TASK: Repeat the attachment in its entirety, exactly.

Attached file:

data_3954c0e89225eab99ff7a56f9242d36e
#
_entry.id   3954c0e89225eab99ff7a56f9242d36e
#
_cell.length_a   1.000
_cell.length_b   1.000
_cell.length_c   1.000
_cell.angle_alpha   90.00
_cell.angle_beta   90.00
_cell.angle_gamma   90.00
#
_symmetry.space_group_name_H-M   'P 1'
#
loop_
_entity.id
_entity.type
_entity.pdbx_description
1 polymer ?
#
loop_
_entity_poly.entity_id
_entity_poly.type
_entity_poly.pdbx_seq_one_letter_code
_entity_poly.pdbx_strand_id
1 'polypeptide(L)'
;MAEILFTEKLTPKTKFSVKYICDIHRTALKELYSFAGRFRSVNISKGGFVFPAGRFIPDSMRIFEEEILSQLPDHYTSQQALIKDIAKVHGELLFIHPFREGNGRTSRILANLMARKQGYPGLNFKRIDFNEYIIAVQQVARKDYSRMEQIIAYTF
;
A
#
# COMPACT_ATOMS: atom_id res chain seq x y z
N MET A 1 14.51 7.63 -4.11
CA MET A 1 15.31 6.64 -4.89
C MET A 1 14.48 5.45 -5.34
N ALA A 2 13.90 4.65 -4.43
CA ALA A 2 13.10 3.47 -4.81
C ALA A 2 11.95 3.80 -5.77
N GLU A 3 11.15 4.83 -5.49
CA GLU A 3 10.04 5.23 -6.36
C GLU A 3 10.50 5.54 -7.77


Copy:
data_3954c0e89225eab99ff7a56f9242d36e
#
_entry.id   3954c0e89225eab99ff7a56f9242d36e
#
_cell.length_a   1.000
_cell.length_b   1.000
_cell.length_c   1.000
_cell.angle_alpha   90.00
_cell.angle_beta   90.00
_cell.angle_gamma   90.00
#
_symmetry.space_group_name_H-M   'P 1'
#
loop_
_entity.id
_entity.type
_entity.pdbx_description
1 polymer ?
#
loop_
_entity_poly.entity_id
_entity_poly.type
_entity_poly.pdbx_seq_one_letter_code
_entity_poly.pdbx_strand_id
1 'polypeptide(L)'
;MAEILFTEKLTPKTKFSVKYICDIHRTALKELYSFAGRFRSVNISKGGFVFPAGRFIPDSMRIFEEEILSQLPDHYTSQQALIKDIAKVHGELLFIHPFREGNGRTSRILANLMARKQGYPGLNFKRIDFNEYIIAVQQVARKDYSRMEQIIAYTF
;
A
#
# COMPACT_ATOMS: atom_id res chain seq x y z
N MET A 1 14.51 7.63 -4.11
CA MET A 1 15.31 6.64 -4.89
C MET A 1 14.48 5.45 -5.34
N ALA A 2 13.90 4.65 -4.43
CA ALA A 2 13.10 3.47 -4.81
C ALA A 2 11.95 3.80 -5.77
N GLU A 3 11.15 4.83 -5.49
CA GLU A 3 10.04 5.23 -6.36
C GLU A 3 10.50 5.54 -7.77